Applying Enterprise Architecture involves taking a more holistic approach to connecting people, processes and technology than earlier business re-engineering models might have done. It can usefully “wrap around” other disciplines and methodologies.

One participant asked how it relates to Action Research (a form of self-reflective enquiry undertaken by a community of practice to improve the way issues are addressed and problems solved, involving active participation in organizational change). The answer suggested that Action Research could almost be considered a lightweight version of Enterprise Architecture.

There was some discussion about which tools people found useful. Staffordshire found the CETIS Archimate modelling tool http://archi.cetis.ac.uk/ preferable to Visio, liking the way its flexibility enabled them to tailor presentations to different audiences, to convey messages in a professional way that boosted credibility. Someone else found the Ketso Creativity Kit was good for generating ideas, identifying problems and priorities http://www.ketso.com/learn-about-ketso. Another participant used the Moodle Virtual Learning Environment to bring 40 individuals together.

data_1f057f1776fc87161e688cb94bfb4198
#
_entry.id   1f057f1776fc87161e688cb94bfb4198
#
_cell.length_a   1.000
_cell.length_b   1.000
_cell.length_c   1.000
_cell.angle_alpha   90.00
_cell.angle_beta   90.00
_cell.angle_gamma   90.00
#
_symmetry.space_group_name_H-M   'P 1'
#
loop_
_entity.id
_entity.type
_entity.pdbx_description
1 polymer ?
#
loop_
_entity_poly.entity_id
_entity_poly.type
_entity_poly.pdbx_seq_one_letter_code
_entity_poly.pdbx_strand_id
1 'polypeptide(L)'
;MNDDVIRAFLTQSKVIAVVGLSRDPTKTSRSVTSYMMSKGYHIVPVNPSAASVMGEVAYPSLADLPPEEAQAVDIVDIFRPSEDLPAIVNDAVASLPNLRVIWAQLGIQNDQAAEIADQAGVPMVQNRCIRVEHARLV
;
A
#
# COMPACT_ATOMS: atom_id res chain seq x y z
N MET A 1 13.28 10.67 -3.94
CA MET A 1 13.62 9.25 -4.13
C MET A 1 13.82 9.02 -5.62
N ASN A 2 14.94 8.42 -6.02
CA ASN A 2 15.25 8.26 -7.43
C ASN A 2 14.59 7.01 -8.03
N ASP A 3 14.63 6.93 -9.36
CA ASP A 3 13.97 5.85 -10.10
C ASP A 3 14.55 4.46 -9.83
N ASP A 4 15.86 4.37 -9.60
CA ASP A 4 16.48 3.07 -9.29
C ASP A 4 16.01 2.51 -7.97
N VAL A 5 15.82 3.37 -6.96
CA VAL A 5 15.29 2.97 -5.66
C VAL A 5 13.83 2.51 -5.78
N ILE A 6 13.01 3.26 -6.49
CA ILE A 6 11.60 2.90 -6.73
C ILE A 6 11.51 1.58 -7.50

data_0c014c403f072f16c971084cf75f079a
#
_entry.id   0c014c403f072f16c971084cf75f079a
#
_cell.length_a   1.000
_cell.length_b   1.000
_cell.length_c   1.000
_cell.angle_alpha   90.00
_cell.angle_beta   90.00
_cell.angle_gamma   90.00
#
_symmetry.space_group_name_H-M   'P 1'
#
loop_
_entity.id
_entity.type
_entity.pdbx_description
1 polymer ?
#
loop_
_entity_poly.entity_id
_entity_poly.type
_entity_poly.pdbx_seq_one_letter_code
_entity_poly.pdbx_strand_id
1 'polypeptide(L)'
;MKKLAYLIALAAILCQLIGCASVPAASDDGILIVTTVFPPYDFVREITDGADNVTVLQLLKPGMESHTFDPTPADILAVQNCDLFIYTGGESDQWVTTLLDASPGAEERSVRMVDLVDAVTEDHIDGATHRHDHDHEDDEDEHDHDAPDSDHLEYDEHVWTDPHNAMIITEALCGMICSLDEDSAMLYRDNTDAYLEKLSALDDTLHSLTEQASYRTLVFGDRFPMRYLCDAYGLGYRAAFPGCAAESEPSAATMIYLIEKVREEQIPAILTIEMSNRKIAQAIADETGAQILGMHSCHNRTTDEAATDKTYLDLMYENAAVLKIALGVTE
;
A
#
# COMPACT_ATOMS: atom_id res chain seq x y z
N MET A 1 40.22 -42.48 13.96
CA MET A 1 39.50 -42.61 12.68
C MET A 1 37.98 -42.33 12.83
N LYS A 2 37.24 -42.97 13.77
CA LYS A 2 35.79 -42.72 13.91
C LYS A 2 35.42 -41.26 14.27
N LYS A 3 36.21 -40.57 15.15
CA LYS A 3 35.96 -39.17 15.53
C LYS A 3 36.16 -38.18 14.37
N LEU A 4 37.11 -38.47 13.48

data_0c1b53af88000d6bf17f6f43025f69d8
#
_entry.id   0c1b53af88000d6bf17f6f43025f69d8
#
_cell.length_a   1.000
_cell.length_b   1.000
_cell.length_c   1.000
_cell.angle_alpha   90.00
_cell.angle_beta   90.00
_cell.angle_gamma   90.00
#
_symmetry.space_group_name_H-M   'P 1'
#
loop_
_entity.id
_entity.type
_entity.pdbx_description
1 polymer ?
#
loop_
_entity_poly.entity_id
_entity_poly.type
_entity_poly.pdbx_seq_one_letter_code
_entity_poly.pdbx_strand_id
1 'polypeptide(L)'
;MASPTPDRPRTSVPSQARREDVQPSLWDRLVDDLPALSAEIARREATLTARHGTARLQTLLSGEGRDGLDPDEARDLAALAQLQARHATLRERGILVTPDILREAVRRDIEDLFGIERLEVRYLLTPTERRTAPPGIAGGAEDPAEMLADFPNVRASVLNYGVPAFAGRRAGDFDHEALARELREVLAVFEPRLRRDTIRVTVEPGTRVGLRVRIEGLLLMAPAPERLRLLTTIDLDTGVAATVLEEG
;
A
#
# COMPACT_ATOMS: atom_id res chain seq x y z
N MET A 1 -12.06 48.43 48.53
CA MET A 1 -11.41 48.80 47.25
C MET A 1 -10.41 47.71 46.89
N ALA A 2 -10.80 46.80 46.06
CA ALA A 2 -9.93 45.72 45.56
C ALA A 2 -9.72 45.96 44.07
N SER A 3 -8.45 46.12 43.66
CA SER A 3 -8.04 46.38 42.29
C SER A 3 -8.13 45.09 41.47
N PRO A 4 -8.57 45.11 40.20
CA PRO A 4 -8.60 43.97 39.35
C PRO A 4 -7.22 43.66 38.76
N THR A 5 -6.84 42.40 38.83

Whilst diagrams have a role in cutting across the silos that can develop, forming barriers between IT, Information Management and the business, we are all keen to bring about actual change rather than just keep mapping things.

Sadly, there are no magic answers. It was acknowledged that raising awareness – and the professionalization of process review – is a long game!

Thanks to Andy Stewart and everyone else involved for a stimulating session.

Face to face action learning set

Have just finished a useful action learning set here at King’s College London today.  One thing that several members felt was missing was the chance to meet face to face during the project and I was happy to host this here.  We took a similar approach to our online sessions but being able to see my colleagues faces was really useful and we all took away actions from the session.

My main concern for this set was that parts of my planned project have moved off in ways I had not considered when I was writing the bid.  Sarah, our cluster leader had done her homework and was able to restate the project objectives so this helped to focus my thinking.  I will go away to review the mapping of the original bid objectives to refocus what has been achieved during the project and what is outside the scope of this project.